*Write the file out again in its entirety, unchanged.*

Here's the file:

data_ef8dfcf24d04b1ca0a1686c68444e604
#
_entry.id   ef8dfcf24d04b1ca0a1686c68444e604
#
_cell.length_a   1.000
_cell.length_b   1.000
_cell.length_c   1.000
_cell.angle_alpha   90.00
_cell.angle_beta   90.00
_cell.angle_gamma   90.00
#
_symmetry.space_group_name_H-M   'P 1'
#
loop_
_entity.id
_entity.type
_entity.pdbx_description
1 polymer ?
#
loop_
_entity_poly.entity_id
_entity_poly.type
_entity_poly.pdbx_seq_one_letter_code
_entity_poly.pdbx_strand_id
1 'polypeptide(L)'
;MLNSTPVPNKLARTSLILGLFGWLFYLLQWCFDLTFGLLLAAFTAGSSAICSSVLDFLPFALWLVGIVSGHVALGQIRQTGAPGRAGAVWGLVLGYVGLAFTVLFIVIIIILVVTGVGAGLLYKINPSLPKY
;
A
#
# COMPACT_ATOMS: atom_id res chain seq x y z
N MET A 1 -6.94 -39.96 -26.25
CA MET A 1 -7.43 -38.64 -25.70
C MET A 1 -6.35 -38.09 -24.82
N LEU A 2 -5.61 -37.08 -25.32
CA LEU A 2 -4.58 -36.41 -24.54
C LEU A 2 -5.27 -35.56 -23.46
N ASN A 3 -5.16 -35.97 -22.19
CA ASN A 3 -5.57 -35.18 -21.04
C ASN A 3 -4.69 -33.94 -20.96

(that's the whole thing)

data_ef8dfcf24d04b1ca0a1686c68444e604
#
_entry.id   ef8dfcf24d04b1ca0a1686c68444e604
#
_cell.length_a   1.000
_cell.length_b   1.000
_cell.length_c   1.000
_cell.angle_alpha   90.00
_cell.angle_beta   90.00
_cell.angle_gamma   90.00
#
_symmetry.space_group_name_H-M   'P 1'
#
loop_
_entity.id
_entity.type
_entity.pdbx_description
1 polymer ?
#
loop_
_entity_poly.entity_id
_entity_poly.type
_entity_poly.pdbx_seq_one_letter_code
_entity_poly.pdbx_strand_id
1 'polypeptide(L)'
;MLNSTPVPNKLARTSLILGLFGWLFYLLQWCFDLTFGLLLAAFTAGSSAICSSVLDFLPFALWLVGIVSGHVALGQIRQTGAPGRAGAVWGLVLGYVGLAFTVLFIVIIIILVVTGVGAGLLYKINPSLPKY
;
A
#
# COMPACT_ATOMS: atom_id res chain seq x y z
N MET A 1 -6.94 -39.96 -26.25
CA MET A 1 -7.43 -38.64 -25.70
C MET A 1 -6.35 -38.09 -24.82
N LEU A 2 -5.61 -37.08 -25.32
CA LEU A 2 -4.58 -36.41 -24.54
C LEU A 2 -5.27 -35.56 -23.46
N ASN A 3 -5.16 -35.97 -22.19
CA ASN A 3 -5.57 -35.18 -21.04
C ASN A 3 -4.69 -33.94 -20.96